Photographer captures incredible shots of abandoned churches left to crumble

Roman also found ‘mummified’ bodies and skeleton remains…
Bones are scattered on the floor of this crumbling church
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A photographer has delved into the history of religious culture in Italy – with over 1,000 abandoned churches left to crumble in the country, some still home to mummified remains.

Roman Robroek, 34, from the Netherlands, began exploring abandoned buildings over a decade ago to fuel his interest in architecture, history and photography.

He has travelled across the world and has discovered the history behind buildings forgotten in time, while understanding how these structures play a vital role in the culture of these places today.

Bright blue ceiling artwork contrast the dusty flooring.
Some of the churches remain intact (Picture: Jam Press)

During his recent exploration, the photographer delved into the religious past of Italy and captured the “decline” of the church through various shots of crumbled chapels and religious buildings.

In one photo, overgrown moss and other shrubbery can be seen flooding the inside of a once busy chapel as the structure begins to crumble.

In another shot, mummified bodies can be seen among a pile of bones and skeletons.

Another haunting photo shows a derelict church, which features torn wallpaper and dusty flooring, along with broken stained-glass windows and a worn podium.

Other photos show some churches intact, with one featuring a structure of Jesus on the cross hanging above a podium, with bright stained-glass windows allowing sunlight to shine through.

Across the 100 photos, there’s destroyed historic artwork, rusted statues of important religious events and decaying chairs which would’ve once seated those overseeing ceremonies.

Roman said: “Today, these abandoned churches offer a unique glimpse into the past as a source of reflection.

Greenery and moss, along with ivy grows across the crumbled building
Other churches have been flooded with shrubbery and moss (Picture: Jam Press)

“These are the traces of the past of many communities and if we follow them, we can see where we all came from and perhaps where we’re going.”

For centuries, church buildings have been an integral part of European culture and as a result, many were erected to promote a religious way of life.

From AD 306-337, the transition of the religion from a minority into mainstream took place and marked a new era for the church.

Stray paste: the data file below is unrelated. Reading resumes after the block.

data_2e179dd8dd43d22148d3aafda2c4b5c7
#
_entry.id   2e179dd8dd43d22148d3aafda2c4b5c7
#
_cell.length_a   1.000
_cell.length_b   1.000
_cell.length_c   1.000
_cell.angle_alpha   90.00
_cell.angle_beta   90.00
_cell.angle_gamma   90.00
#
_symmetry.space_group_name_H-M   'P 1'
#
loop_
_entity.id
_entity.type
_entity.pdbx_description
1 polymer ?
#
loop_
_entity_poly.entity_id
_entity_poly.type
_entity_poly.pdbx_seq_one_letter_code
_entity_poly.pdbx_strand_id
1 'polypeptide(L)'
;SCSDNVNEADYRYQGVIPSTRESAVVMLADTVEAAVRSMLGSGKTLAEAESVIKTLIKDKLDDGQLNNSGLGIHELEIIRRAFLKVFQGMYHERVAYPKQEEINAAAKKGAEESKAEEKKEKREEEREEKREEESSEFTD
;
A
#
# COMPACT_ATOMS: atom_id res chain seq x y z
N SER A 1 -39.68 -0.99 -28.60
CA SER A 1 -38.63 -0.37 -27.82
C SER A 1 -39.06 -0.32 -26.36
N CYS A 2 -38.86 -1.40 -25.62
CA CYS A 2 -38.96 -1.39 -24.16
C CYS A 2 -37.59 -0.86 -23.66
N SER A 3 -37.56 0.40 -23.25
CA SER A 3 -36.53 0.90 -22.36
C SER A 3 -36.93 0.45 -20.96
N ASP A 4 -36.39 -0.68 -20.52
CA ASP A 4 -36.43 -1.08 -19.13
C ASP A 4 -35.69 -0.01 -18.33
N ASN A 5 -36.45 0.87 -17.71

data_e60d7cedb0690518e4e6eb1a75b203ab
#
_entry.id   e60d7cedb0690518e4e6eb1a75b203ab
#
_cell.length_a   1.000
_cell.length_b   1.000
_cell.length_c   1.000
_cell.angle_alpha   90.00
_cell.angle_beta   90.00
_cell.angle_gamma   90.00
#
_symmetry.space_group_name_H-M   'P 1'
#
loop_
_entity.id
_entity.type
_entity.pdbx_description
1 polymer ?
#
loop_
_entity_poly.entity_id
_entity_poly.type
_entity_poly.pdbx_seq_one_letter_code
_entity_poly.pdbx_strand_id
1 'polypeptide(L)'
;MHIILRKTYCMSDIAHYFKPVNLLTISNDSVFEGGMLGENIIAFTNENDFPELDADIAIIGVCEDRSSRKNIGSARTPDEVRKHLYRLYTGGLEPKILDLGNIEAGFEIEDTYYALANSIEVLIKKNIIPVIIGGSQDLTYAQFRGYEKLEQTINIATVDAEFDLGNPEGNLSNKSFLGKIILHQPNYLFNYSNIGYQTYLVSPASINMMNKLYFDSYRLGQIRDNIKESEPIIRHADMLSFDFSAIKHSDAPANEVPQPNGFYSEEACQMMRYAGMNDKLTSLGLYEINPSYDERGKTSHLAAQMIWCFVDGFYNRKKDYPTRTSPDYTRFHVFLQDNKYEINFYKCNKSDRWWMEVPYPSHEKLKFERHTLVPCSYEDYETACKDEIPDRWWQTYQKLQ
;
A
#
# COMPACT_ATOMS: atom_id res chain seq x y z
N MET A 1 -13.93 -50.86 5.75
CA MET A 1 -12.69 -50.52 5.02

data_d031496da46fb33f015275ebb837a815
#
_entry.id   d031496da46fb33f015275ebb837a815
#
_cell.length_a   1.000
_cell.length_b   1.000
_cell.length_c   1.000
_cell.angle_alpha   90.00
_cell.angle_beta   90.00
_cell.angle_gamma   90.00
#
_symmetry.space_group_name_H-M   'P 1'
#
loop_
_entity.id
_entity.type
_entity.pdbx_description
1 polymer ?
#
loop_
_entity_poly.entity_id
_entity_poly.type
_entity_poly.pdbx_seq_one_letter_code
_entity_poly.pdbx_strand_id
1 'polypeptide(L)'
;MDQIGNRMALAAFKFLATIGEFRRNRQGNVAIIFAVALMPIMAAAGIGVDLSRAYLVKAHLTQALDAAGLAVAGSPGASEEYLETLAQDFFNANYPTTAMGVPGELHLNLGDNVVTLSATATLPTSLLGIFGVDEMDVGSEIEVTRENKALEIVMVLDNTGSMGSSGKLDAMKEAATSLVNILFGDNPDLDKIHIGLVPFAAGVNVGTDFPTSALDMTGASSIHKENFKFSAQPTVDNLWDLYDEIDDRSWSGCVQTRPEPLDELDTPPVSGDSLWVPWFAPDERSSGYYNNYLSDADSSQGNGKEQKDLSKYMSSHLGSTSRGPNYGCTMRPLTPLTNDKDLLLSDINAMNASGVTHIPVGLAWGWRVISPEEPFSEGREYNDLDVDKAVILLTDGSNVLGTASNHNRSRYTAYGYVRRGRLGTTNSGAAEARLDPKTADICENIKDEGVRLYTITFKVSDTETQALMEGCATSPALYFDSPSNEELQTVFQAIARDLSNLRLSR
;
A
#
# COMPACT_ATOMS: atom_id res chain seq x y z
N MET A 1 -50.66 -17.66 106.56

As the roots of modern Christianity are known to date back to the Roman Empire, the abandoned churches throughout the country may seem odd.

Roman said: “Most churches were meant to represent the power through majestic artwork, tall ceilings and marvellous artefacts and other architectural styles.

“Every little town in Italy has at least a chapel – even the small town of Chianche which isn’t on most maps has two.

“As secularism becomes more prominent and chaotic generations are dying out, many churches are falling behind.

“Progressive thinking and more open-ended views became tolerable and suddenly, it was no longer dangerous to express doubt or even question the values of Christianity.

There’s 1,000 confirmed abandoned churches in Italy alone (Picture: Jam Press)

“Although this isn’t the most likely cause for the majority of abandoned churches through Italy, as there is simply a lack of resources or personnel to keep them running, leading to more of these churches becoming abandoned.”

As some of these churches are highly regarded as national treasures, some have been well-maintained in pristine condition.

However, this isn’t the case for the majority of them.

Roman said: “Others meet a rather different ending, being left in the hands of time and its relentless way of decaying things.

“Italy is a perfect example of a country that although greatly valuing its history, architecture, culture and connection with the church, still features its share of abandoned churches.

“In some cases, abandoned churches and religious buildings might not even be known outside of a specific neighbourhood.

“As time goes by, the knowledge of these places and their past history gets simply lost through time.”

There are at least 1,000 confirmed abandoned churches across Italy, but the number could be far greater.

It is estimated that there are over 20,000 churches currently in use across the country.

As most of the deserted churches are located in small ghost towns in Italy, which have been left abandoned for decades due to various reasons such as earthquakes, there is little money readily available for modernisation.

A church with decorative artwork and benches.
Roman says that many of Italy’s ‘ghost towns’ have two chapels still erect (Picture: Jam Press)

Roman added: “The historical centre [of Naples] features many buildings that simply morphed into homes from their origins as former chapels as urban expansion swallowed what was there before.

“But there is no use of allocating budgets and going the extra mile for the conversion of a church if there is no community to enjoy it or no tourism to attract.”